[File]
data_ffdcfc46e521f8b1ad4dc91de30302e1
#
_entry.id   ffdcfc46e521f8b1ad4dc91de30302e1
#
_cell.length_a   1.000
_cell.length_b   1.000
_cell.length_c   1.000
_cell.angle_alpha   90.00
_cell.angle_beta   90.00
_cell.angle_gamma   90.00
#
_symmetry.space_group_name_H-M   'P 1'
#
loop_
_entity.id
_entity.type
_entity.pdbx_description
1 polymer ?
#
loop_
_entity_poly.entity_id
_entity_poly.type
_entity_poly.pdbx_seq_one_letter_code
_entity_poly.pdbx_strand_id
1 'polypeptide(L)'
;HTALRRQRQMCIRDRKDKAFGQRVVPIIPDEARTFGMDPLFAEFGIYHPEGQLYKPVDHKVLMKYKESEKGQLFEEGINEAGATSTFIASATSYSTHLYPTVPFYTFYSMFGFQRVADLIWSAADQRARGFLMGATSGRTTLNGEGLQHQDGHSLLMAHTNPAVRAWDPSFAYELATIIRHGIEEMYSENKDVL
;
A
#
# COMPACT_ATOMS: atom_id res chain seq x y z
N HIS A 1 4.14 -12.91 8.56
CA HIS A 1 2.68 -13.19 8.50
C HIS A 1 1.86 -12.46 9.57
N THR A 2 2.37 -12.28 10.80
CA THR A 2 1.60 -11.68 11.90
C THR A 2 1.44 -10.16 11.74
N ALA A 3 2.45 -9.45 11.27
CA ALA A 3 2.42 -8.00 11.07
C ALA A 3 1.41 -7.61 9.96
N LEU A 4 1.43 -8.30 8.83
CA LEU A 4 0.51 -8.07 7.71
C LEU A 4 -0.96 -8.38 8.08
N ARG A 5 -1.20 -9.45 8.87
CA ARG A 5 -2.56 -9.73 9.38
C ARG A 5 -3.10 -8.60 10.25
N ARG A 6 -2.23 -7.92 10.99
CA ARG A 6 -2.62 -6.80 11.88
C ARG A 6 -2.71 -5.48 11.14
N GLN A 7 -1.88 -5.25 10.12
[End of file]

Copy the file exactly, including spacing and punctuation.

data_ffdcfc46e521f8b1ad4dc91de30302e1
#
_entry.id   ffdcfc46e521f8b1ad4dc91de30302e1
#
_cell.length_a   1.000
_cell.length_b   1.000
_cell.length_c   1.000
_cell.angle_alpha   90.00
_cell.angle_beta   90.00
_cell.angle_gamma   90.00
#
_symmetry.space_group_name_H-M   'P 1'
#
loop_
_entity.id
_entity.type
_entity.pdbx_description
1 polymer ?
#
loop_
_entity_poly.entity_id
_entity_poly.type
_entity_poly.pdbx_seq_one_letter_code
_entity_poly.pdbx_strand_id
1 'polypeptide(L)'
;HTALRRQRQMCIRDRKDKAFGQRVVPIIPDEARTFGMDPLFAEFGIYHPEGQLYKPVDHKVLMKYKESEKGQLFEEGINEAGATSTFIASATSYSTHLYPTVPFYTFYSMFGFQRVADLIWSAADQRARGFLMGATSGRTTLNGEGLQHQDGHSLLMAHTNPAVRAWDPSFAYELATIIRHGIEEMYSENKDVL
;
A
#
# COMPACT_ATOMS: atom_id res chain seq x y z
N HIS A 1 4.14 -12.91 8.56
CA HIS A 1 2.68 -13.19 8.50
C HIS A 1 1.86 -12.46 9.57
N THR A 2 2.37 -12.28 10.80
CA THR A 2 1.60 -11.68 11.90
C THR A 2 1.44 -10.16 11.74
N ALA A 3 2.45 -9.45 11.27
CA ALA A 3 2.42 -8.00 11.07
C ALA A 3 1.41 -7.61 9.96
N LEU A 4 1.43 -8.30 8.83
CA LEU A 4 0.51 -8.07 7.71
C LEU A 4 -0.96 -8.38 8.08
N ARG A 5 -1.20 -9.45 8.87
CA ARG A 5 -2.56 -9.73 9.38
C ARG A 5 -3.10 -8.60 10.25
N ARG A 6 -2.23 -7.92 10.99
CA ARG A 6 -2.62 -6.80 11.88
C ARG A 6 -2.71 -5.48 11.14
N GLN A 7 -1.88 -5.25 10.12